IPTV bypasses antiquated system, adds new channels

By
Thursday, September 8, 2005

Can’t fit that 40-inch flat screen TV in your Wriston double? Internet Protocol Television, a new $60,000 pilot program available in dorms this fall, gives students the option of viewing cable television over the Internet.

The project began as a response to student dissatisfaction with the University’s antiquated cable network.

“The cable infrastructure is in terrible shape,” said David Greene, vice president for campus life and student services.

Greene said the University had to decide whether to lay an entirely new set of cables or move in a different direction, such as IPTV.

The service will be available for the duration of the fall semester, after which the Undergraduate Council of Students, Computing and Information Services and the Office of Campus Life and Student Services will gauge student reaction and decide whether to continue the project.

If adopted, the IPTV system has the potential to provide academic enrichment as well as entertainment, said UCS president Brian Bidadi ’06. Although the current system does not enable students to record programs, this service could become available within the next year. Professors would be able to record TV programs and post them online for their students, and academic departments would be able to request channels to complement department offerings.

The computer network, unlike the elderly cable system, has excess capacity and “is really underutilized,” said Zac Townsend ’08, who spearheaded the project as chair of the UCS Admission and Student Services Committee.

Bidadi stressed the convenience of the IPTV system. Watching TV on a computer is great for students with roommates because viewers can wear headphones and turn up the volume, he said. IPTV also allows students to watch multiple channels at once, he said. IPTV does not require buffering like other Internet video but instead plays instantaneously like regular TV.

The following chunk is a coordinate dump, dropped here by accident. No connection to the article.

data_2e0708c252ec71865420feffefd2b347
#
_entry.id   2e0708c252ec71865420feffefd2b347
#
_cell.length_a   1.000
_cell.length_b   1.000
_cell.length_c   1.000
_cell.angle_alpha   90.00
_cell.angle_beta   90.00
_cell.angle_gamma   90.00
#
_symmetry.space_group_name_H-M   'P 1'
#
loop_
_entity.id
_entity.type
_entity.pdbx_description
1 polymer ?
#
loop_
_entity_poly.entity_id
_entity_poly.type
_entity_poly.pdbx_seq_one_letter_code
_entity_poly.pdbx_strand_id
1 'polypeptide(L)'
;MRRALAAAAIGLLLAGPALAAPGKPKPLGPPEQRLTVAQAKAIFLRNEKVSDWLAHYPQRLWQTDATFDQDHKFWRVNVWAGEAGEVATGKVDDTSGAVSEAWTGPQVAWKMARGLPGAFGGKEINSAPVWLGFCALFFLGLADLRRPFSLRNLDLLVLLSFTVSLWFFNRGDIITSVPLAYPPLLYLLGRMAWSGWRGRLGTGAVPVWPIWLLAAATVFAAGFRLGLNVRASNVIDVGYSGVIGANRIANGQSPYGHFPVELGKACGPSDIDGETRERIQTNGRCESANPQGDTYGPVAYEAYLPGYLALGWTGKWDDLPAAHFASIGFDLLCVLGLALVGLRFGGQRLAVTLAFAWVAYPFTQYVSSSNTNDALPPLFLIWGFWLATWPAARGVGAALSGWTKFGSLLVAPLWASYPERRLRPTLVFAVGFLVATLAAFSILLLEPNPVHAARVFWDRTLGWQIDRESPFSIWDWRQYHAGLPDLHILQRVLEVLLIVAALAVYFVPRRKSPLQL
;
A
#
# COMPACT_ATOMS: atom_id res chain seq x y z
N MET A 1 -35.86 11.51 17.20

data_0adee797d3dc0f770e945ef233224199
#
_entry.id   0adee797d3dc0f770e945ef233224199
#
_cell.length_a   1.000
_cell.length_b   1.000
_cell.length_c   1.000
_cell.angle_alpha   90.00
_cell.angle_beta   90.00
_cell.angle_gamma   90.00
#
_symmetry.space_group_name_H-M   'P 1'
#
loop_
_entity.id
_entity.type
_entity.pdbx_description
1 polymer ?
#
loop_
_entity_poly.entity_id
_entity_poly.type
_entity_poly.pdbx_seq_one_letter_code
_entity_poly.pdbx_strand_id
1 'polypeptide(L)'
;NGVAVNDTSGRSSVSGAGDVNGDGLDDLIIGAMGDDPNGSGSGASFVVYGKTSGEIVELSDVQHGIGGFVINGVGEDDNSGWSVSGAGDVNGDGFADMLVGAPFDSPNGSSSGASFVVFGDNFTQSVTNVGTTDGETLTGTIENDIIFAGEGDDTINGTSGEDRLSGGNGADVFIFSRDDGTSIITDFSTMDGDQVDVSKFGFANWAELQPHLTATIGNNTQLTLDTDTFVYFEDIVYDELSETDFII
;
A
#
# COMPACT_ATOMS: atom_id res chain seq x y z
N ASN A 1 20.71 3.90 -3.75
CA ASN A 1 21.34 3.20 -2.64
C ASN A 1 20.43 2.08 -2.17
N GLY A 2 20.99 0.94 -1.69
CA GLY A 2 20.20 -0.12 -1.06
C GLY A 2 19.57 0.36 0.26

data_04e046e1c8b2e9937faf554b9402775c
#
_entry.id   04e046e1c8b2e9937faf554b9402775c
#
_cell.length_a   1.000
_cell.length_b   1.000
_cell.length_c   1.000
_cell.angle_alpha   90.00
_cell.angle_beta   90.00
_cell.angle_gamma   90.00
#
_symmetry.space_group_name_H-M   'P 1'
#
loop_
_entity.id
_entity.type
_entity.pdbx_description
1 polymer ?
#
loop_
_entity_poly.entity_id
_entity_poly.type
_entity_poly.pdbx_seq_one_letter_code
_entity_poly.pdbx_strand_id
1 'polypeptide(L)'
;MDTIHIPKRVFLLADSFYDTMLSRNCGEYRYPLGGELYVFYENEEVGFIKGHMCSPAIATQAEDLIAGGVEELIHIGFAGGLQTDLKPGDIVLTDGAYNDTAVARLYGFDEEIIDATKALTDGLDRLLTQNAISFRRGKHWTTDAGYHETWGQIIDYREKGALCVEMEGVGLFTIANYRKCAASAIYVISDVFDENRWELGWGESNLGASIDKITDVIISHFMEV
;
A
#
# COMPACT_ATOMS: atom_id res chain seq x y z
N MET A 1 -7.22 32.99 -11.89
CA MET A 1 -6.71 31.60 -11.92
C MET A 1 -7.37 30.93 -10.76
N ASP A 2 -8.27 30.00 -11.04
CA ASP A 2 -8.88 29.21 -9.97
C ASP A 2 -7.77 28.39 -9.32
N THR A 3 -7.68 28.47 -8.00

In addition, “just about every student comes to Brown with a computer… not every student comes to Brown with a television,” Greene said.

The IPTV system currently serves as a supplement to the regular cable network and does not offer network channels like NBC and CBS. But the expectation is that IPTV, which is capable of offering many more channels than the traditional cable system, will soon become the primary source for television in residential halls.

The regular cable network currently offers eight channels, whereas IPTV currently offers 16, 11 of which are new to Brown and four of which were added in response to a UCS poll taken last spring. The most popular requests were for the Cartoon Network, now available on both traditional cable and IPTV, followed by Fox News, TBS, and USA.

In the future the University may be able to offer tiered programming, through which students could order premium networks like HBO in addition to the other cable channels, for a small monthly fee, Bidadi said.

According to Bidadi, student feedback so far has been 90 percent positive. “Everyone in my dorm loves it,” said Keeney resident Daniel Sobol ’09.

“I wish that there were more channels, but I’ll definitely be watching Dawson’s Creek on my computer from here on out,” said Sara Epstein ’08.

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